Why the EU referendum campaign needs to be SEEN to be fair. Not just fair.

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January 12, 2016 by Paul Goldsmith

David Cameron’s behaviour over the EU Referendum could lead to him leaving behind the UK still in Europe but his political party irrevocably divided.

This is the year when the divisions within our two main political parties become of far more significance than the divisions between them. There is little that Jeremy Corbyn can do about divisions within the Labour Parliamentary party given he had to borrow nominations off others’ supporters even to get on the ballot paper for the leadership election and has no intention of changing his views and policies to bring moderates into his tent. David Cameron, though, does still have choices he can make to keep the Conservative Parliamentary Party together during the EU referendum campaign. He seems to not be making them at the moment.

It is important to accept that if the UK public choose to remain in the EU, and we are not going to have the losing campaign pushing for a re-run, the referendum needs to not just be run fairly, but to be SEEN to be run fairly. Indications are that, in his determination to ‘win’, David Cameron may not quite be capable of allowing that to happen.

You might think that last week’s announcement that the Cabinet and Ministers will be allowed to campaign for the UK to leave the EU once the negotiations are over suggests that Cameron IS willing to show fairness. The truth is that he had little choice. To muzzle Ministers with deeply held Eurosceptic views would have led to damaging resignations and accusations from the Leave campaign that this muzzling was the only reason Remain won. Instead, Cameron is finding other ways to gently remove the effectiveness of any Eurosceptic Ministers.

For example, the Referendum will be held after Cameron has finished his renegotiations with EU leaders. Whilst that is going on, he has asked his ministerial colleagues in a letter published yesterday not to speak out in favour of leaving the EU. Cameron argues that this is because negative comments could compromise his negotiation, as EU leaders will point to his senior colleagues promoting leaving and say there is no point them conceding changes to the UK if they are going to leave. However, there seems to be no similar muzzling of pro-EU Ministers, who have been happily burbling away to whoever wants to listen about the benefits of remaining and disasters of leaving the EU.

Furthermore, he has made clear that should the Government’s position be that the renegotiation was successful and the UK should remain in the EU (and it will be a cold day in hell before Cameron does anything else), the civil service must support the government’s position and so cannot provide any help to Eurosceptic ministers, and special advisers to those ministers will only be able to operate on referendum business in their own time. The letter also suggests that Ministers will not be able to talk in Parliament in favour of leaving the EU from the front benches but will need to do so from the back benches.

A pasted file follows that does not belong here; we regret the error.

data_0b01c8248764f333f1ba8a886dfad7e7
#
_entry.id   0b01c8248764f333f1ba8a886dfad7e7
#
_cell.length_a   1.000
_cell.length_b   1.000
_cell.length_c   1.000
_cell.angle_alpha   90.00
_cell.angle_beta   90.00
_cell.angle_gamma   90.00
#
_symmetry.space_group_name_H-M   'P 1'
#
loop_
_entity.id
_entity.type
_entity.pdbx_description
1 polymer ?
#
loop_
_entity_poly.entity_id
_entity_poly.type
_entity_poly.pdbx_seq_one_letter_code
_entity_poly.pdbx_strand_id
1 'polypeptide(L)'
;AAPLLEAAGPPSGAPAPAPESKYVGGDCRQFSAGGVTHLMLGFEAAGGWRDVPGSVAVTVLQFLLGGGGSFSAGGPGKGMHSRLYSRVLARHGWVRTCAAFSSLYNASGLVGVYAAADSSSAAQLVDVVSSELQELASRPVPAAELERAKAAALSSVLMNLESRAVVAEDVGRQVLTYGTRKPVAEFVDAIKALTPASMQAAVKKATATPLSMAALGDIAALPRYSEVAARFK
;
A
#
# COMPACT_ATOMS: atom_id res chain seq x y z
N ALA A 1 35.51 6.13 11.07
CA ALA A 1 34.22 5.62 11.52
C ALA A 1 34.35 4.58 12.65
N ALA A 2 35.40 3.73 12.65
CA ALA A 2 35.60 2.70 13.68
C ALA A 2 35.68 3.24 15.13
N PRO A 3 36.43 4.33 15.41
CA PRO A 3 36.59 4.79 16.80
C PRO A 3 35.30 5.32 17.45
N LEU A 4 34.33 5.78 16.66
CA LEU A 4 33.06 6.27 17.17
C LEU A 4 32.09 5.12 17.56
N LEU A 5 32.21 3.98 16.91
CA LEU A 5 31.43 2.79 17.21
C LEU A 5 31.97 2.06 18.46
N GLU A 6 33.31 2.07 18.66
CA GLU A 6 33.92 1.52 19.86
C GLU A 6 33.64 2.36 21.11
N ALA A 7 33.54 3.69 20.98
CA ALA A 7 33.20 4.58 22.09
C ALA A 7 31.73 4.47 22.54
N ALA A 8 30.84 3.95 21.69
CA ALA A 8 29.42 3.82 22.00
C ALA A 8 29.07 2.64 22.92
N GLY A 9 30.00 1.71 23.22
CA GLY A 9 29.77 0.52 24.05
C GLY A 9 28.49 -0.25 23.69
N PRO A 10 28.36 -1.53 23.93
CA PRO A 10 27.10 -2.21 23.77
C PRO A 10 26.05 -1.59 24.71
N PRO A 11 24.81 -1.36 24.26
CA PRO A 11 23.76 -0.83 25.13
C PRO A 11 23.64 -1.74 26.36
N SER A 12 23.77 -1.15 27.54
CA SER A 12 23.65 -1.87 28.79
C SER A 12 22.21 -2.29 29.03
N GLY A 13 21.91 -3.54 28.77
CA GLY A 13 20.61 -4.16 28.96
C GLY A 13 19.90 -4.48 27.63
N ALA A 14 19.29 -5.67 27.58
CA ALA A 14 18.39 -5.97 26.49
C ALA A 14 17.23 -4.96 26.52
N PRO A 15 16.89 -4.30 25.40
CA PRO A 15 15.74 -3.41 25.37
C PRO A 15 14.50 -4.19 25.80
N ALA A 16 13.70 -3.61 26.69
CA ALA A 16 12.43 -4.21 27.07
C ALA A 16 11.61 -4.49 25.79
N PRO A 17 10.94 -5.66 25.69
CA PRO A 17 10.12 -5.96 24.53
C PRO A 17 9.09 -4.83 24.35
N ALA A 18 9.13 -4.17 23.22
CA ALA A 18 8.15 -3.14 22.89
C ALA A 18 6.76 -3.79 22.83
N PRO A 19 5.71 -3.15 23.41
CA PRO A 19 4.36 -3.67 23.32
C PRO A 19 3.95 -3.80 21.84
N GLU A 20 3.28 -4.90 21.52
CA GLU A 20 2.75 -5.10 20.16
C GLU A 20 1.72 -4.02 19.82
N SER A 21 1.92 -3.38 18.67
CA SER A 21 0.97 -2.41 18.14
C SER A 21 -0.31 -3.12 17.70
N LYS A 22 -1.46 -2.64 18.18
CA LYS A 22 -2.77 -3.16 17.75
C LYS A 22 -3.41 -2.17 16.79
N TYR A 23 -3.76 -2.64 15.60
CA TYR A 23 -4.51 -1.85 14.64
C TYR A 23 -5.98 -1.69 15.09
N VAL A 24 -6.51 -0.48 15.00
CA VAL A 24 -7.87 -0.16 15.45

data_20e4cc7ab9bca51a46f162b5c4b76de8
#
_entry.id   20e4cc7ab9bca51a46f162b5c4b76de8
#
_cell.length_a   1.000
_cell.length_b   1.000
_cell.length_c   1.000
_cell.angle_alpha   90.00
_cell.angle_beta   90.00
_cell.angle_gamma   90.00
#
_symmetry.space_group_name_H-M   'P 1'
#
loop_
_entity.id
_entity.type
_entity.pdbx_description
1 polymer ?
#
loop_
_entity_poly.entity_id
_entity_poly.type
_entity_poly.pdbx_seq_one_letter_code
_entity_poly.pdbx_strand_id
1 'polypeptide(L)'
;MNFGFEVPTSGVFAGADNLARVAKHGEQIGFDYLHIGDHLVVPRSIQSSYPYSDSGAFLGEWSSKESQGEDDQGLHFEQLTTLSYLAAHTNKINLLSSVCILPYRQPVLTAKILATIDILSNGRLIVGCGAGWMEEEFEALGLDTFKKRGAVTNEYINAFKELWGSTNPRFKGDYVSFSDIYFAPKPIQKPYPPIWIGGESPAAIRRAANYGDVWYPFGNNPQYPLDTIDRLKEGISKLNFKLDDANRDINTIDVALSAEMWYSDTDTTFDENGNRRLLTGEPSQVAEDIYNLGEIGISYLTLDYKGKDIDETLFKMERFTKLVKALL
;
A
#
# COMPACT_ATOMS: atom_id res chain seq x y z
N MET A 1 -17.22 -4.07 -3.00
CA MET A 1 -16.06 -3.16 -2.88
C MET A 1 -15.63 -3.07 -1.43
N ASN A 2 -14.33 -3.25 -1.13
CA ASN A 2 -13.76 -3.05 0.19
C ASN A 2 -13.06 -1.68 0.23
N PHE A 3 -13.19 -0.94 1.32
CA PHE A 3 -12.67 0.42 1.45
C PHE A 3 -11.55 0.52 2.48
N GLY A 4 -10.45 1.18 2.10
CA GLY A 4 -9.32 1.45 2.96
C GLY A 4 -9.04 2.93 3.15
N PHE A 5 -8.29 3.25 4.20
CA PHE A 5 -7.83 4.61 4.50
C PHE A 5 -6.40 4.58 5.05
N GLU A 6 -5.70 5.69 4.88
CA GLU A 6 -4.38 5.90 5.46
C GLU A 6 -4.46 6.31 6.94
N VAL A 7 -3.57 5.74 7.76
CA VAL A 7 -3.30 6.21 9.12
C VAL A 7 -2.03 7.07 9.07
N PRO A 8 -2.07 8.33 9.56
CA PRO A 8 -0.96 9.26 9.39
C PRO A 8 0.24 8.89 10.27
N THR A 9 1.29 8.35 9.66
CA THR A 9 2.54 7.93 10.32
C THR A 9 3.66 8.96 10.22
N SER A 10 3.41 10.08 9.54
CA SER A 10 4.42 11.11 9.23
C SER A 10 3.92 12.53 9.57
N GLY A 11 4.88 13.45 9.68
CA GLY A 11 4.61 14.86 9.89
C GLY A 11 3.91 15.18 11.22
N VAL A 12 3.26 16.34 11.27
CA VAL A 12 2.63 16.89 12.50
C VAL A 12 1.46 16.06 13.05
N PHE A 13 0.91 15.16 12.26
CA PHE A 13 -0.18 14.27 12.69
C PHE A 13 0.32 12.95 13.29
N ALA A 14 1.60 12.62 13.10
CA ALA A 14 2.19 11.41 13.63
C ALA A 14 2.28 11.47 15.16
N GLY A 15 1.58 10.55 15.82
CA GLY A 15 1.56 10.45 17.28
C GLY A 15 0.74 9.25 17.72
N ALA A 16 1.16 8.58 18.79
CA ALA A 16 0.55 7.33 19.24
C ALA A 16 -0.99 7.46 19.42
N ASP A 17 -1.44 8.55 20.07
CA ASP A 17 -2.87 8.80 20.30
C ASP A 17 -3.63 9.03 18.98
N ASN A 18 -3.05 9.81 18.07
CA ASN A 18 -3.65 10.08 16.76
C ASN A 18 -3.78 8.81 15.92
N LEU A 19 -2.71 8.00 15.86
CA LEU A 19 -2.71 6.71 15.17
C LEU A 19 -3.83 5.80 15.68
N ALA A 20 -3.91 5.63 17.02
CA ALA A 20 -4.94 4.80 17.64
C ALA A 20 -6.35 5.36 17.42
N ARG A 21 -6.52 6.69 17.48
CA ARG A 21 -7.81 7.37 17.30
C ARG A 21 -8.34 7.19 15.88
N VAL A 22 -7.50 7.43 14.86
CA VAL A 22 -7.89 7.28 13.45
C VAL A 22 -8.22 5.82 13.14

I get it. David Cameron didn’t really want this referendum. He was bounced into it by fears of the electoral rise of UKIP and it did give him a short term political lift as the Conservatives could point to their referendum commitment and remind potential UKIP voters that them being in power was the only way to get the EU referendum. BUT, now he has the referendum, Cameron wants to win it. Hence the ludicrously ‘thin gruel’ of his negotiation conditions. Hence the inconsistent muzzling of Ministers. Hence dressing up the rules for civil servants and special advisers as consistent with the Political Parties, Elections and Referendums Act 2000 – where behaviour is heavily regulated for the last 28 days of the campaign – even though Cameron had once claimed that the ‘Purdah’ rules on Government not issuing communication in support of either side of the referendum shouldn’t hold in this case as we are so much part of the EU.

It’s a general drip drip of restrictions that are far too easy to see through. If the Government were confident they were going to win this referendum and stay in the EU, they would be happily giving the Leave campaign as fair and equal a chance to make their case as they could so that it DID appear to be fair and equal. But they are not confident, so they are not doing so.

This is why, even if the UK remains in the EU, David Cameron, and his eventual replacement will be trying to lead a party that is bitter and divided. It didn’t need to be this way. It still doesn’t.

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